Friday, April 13, 2012

The Bronx Cheer Reflex


When you pause to consider the many components necessary to produce the briefest story, a natural leap of conjecture for you is the even greater enormity of elements present in you or any of the species from which you come.

How easy, in that context, to look upon the men and women you admire, wondering by how many vital components they outnumber you; which qualities do they have and to what degree, and is this a fair index by which to judge?

You grew up amid the “screw loose” trope, where an individual of demonstrable eccentricity was judged to have a connecting piece that was not as tightened in place as it might be.  In recent years, the metaphor of “two bricks shy of a load,” intended to mean a more exquisite metaphor of personal lack, has become the trampoline for an imaginative run of description.  Your own favorite in this context is “two ants short of a picnic,” but you have nodded approval at any number of others.

The important recognition inherent in such metaphor is the innumerable components required to produce a functioning, creative human being.  You could extend the metaphor:  an individual is a vast, complex mosaic, wherein the individual pieces have appeal and beauty because of their separateness, then combine or maybe seen to combine as some larger, yet more remarkable beauty.  The human being and the single mosaic tile now join metaphoric hands; the drop of water recognizes the ocean.

Both mosaic tile and human component need some kind of glue to keep them in proper, which is to say useful, format.  Proper glue in the mosaic is some form of cement.  Some psychologists have called the human equivalent ego supplement.

When the cement in a mosaic tires or becomes compromised, one or more of the tiles may disengage.  When the ego supplement in an individual loses its grip—remember the expression, “Get a grip on yourself?”—some of the components lose contact with the motherboard, resulting in a different flavor to the performance.  Such symptoms as “Not firing on all cylinders” come to mind.  Whether the mosaic or the individual or both are under diagnosis, the patient is now seen as missing some quality or attribute.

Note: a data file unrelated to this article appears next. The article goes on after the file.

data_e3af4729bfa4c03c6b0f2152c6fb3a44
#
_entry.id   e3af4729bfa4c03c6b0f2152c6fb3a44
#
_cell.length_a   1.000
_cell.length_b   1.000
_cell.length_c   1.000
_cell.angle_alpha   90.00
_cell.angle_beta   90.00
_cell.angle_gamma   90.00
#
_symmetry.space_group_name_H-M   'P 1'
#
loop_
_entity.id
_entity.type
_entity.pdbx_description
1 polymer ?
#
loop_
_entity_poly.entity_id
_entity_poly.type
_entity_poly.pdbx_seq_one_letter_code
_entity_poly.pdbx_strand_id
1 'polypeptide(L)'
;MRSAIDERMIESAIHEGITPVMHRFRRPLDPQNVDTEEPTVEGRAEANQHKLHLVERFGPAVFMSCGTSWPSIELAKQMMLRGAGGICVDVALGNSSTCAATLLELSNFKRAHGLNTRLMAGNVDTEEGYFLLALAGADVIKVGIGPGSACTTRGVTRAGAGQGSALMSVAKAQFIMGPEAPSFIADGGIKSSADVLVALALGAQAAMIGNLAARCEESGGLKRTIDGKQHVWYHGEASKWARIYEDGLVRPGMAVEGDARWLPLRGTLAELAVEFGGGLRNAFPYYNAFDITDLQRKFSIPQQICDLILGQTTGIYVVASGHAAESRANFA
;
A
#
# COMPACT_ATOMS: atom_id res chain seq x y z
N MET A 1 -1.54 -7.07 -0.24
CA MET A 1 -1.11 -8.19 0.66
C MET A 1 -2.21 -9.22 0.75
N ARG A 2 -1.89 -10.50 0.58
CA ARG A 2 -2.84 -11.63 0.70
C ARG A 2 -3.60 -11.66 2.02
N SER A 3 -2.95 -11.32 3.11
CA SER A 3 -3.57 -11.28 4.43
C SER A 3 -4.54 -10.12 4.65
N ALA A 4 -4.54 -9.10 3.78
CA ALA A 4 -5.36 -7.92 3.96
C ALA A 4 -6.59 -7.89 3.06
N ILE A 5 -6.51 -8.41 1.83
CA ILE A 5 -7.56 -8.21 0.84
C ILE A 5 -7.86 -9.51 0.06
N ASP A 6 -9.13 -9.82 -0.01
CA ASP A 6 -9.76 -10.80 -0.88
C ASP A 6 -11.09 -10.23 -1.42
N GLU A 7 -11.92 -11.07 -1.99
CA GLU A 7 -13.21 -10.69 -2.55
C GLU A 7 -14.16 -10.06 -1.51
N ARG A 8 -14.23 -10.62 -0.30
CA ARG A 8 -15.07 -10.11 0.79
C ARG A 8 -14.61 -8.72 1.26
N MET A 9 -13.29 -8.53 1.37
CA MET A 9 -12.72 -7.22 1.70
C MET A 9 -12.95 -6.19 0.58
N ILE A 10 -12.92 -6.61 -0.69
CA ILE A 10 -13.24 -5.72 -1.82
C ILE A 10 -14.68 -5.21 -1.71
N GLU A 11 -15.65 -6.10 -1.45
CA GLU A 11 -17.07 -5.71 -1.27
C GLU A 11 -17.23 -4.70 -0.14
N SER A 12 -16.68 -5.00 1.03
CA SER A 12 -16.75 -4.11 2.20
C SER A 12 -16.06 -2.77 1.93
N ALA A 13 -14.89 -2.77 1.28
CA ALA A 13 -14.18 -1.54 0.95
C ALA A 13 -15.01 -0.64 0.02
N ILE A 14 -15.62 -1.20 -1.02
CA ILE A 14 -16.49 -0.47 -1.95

Same thing applies to a smaller, lesser mosaic or, to use the current descriptor for humans brought to term without all the standard equipment, a challenged person.

This entire line of self-diagnosis was brought about by a response you found yourself giving when, after accepting an invitation to a gathering, being informed of the attendance of an individual you find annoying, your remark to yourself was the equivalent of a Bronx cheer.  After a moment, you queried yourself, wondering at what approximate emotional age you were when producing that response.

Six, you told yourself.  Best case, seven.

Being that there are emotional age six times that still feel good, you in quick order devised this mosaic theory, wondering how many of the multitudinous mosaic tiles that comprise you were currently residing at an age under puberty, an age where whoopee cushions, jokes about bodily functions, and a general rebelliousness rule the emotional roost.

For some considerable time, no one has suggested you act your age (and even were they to do so, you’d have a difficult time deciding how your age should act).  This does not always mean you are in fact behaving according to the standard perception of how your age should act.  You like to think you are not.  This has little relationship to actual numbers and more to do with an operating philosophy.  While it is true that the years you spent in junior high school were dreadful, particularly in comparison to years spent in the fifth and sixth grades, you also observe how any age carries with it a potential for being “a bad time,” leaving you at the mercy of some circumstances and your own ingenuity.  There was, in fact, a difficult spell in your later twenties, one in your early fifties.  In each case, you were aware of having evolved to a say in the matter.

Not more than a few weeks ago, a dear, longtime friend of about your years asked you one of those “When did you stop beating your wife?” questions.  “What,” he asked, “do you do to deal with your night terrors?”

You paused for a long, difficult think.  By its very length, your silence conveyed an impression polar from the one you’d decided upon.  Thinking had dug a hole for you.  No sense trying to convince him you had no night terrors other than the occasional regret at having too much dessert.

Your mosaic is doing well, thank you.  Your world is filled with enough activity to keep you more than engaged.  You are about to become overwhelmed with books once again.  You have near crushes on too many ladies.  There are writing projects acting out in armed rebellion, seven classes a week, a schedule filled with speaking engagements, a refreshing number of individuals whose company you admire, and now that you think of it, a refreshing number of individuals close at hand and on a more global level whom the merest thought of produces within your psyche the Bronx cheer reflex.

Some things within the mosaic have no use-by date.

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